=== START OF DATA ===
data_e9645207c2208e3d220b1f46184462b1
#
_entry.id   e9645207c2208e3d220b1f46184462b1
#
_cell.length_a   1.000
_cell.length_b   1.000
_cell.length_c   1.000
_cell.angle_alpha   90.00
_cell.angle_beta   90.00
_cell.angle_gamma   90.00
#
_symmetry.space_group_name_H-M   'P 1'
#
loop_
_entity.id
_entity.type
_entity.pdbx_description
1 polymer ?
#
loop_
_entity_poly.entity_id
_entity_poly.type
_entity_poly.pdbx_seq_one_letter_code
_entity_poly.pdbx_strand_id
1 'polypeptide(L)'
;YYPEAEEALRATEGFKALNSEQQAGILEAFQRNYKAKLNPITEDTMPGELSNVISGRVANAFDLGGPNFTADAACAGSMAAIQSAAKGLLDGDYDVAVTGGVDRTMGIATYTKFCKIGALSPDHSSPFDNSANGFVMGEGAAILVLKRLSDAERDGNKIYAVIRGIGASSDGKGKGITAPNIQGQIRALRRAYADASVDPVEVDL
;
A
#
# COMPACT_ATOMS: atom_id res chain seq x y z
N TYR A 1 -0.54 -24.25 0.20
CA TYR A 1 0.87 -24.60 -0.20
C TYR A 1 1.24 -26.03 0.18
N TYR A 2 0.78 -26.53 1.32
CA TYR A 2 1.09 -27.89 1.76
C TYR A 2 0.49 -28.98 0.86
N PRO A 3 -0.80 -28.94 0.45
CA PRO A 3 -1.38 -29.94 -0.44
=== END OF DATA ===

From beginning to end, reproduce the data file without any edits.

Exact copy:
data_e9645207c2208e3d220b1f46184462b1
#
_entry.id   e9645207c2208e3d220b1f46184462b1
#
_cell.length_a   1.000
_cell.length_b   1.000
_cell.length_c   1.000
_cell.angle_alpha   90.00
_cell.angle_beta   90.00
_cell.angle_gamma   90.00
#
_symmetry.space_group_name_H-M   'P 1'
#
loop_
_entity.id
_entity.type
_entity.pdbx_description
1 polymer ?
#
loop_
_entity_poly.entity_id
_entity_poly.type
_entity_poly.pdbx_seq_one_letter_code
_entity_poly.pdbx_strand_id
1 'polypeptide(L)'
;YYPEAEEALRATEGFKALNSEQQAGILEAFQRNYKAKLNPITEDTMPGELSNVISGRVANAFDLGGPNFTADAACAGSMAAIQSAAKGLLDGDYDVAVTGGVDRTMGIATYTKFCKIGALSPDHSSPFDNSANGFVMGEGAAILVLKRLSDAERDGNKIYAVIRGIGASSDGKGKGITAPNIQGQIRALRRAYADASVDPVEVDL
;
A
#
# COMPACT_ATOMS: atom_id res chain seq x y z
N TYR A 1 -0.54 -24.25 0.20
CA TYR A 1 0.87 -24.60 -0.20
C TYR A 1 1.24 -26.03 0.18
N TYR A 2 0.78 -26.53 1.32
CA TYR A 2 1.09 -27.89 1.76
C TYR A 2 0.49 -28.98 0.86
N PRO A 3 -0.80 -28.94 0.45
CA PRO A 3 -1.38 -29.94 -0.44